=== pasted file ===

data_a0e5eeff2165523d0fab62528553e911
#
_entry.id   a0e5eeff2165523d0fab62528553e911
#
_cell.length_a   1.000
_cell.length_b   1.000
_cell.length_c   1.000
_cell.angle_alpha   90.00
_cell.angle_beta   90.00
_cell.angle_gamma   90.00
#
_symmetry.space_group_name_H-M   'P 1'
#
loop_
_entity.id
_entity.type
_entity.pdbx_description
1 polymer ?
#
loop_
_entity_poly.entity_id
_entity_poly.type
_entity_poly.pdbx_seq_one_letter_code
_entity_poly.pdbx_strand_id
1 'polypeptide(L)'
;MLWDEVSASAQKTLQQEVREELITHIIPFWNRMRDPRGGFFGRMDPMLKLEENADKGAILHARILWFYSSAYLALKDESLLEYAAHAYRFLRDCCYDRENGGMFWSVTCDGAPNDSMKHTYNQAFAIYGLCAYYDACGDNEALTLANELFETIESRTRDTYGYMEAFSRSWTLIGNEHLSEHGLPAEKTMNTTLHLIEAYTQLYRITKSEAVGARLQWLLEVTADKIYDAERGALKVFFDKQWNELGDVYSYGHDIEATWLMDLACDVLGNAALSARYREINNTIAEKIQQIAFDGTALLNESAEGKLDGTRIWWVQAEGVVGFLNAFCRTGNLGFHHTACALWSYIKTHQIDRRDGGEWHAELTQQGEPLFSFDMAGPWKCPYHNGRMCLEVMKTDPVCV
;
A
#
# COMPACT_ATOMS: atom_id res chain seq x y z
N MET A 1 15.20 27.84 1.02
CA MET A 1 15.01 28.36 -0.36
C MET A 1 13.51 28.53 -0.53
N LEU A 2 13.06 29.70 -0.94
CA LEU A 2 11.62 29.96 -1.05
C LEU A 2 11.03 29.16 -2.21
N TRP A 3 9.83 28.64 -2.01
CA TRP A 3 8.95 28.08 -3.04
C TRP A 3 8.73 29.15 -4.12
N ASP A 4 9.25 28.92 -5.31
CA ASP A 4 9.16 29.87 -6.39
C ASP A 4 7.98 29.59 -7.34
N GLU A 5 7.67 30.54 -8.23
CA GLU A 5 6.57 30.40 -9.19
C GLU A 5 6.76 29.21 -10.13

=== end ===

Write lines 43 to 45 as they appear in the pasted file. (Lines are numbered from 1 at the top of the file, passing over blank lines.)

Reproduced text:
N GLU A 5 7.67 30.54 -8.23
CA GLU A 5 6.57 30.40 -9.19
C GLU A 5 6.76 29.21 -10.13